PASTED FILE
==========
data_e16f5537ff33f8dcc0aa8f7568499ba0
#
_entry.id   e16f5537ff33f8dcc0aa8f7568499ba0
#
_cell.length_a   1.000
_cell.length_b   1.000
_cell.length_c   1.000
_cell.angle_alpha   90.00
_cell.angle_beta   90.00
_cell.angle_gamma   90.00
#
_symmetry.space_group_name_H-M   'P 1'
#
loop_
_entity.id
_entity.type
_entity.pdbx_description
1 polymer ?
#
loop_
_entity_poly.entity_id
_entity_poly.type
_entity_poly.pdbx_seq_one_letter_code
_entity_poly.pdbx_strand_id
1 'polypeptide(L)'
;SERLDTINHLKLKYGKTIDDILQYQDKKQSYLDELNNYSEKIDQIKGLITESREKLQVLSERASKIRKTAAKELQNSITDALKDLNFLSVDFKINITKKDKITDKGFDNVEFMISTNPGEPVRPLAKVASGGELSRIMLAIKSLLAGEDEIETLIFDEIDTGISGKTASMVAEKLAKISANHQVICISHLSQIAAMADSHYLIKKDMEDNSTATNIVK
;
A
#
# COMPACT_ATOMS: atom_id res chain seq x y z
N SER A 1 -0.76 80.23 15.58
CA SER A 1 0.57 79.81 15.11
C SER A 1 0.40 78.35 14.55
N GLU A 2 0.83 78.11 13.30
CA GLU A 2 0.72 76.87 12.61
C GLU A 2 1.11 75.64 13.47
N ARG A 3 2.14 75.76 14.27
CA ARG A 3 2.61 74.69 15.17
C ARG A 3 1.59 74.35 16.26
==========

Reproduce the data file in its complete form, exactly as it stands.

data_e16f5537ff33f8dcc0aa8f7568499ba0
#
_entry.id   e16f5537ff33f8dcc0aa8f7568499ba0
#
_cell.length_a   1.000
_cell.length_b   1.000
_cell.length_c   1.000
_cell.angle_alpha   90.00
_cell.angle_beta   90.00
_cell.angle_gamma   90.00
#
_symmetry.space_group_name_H-M   'P 1'
#
loop_
_entity.id
_entity.type
_entity.pdbx_description
1 polymer ?
#
loop_
_entity_poly.entity_id
_entity_poly.type
_entity_poly.pdbx_seq_one_letter_code
_entity_poly.pdbx_strand_id
1 'polypeptide(L)'
;SERLDTINHLKLKYGKTIDDILQYQDKKQSYLDELNNYSEKIDQIKGLITESREKLQVLSERASKIRKTAAKELQNSITDALKDLNFLSVDFKINITKKDKITDKGFDNVEFMISTNPGEPVRPLAKVASGGELSRIMLAIKSLLAGEDEIETLIFDEIDTGISGKTASMVAEKLAKISANHQVICISHLSQIAAMADSHYLIKKDMEDNSTATNIVK
;
A
#
# COMPACT_ATOMS: atom_id res chain seq x y z
N SER A 1 -0.76 80.23 15.58
CA SER A 1 0.57 79.81 15.11
C SER A 1 0.40 78.35 14.55
N GLU A 2 0.83 78.11 13.30
CA GLU A 2 0.72 76.87 12.61
C GLU A 2 1.11 75.64 13.47
N ARG A 3 2.14 75.76 14.27
CA ARG A 3 2.61 74.69 15.17
C ARG A 3 1.59 74.35 16.26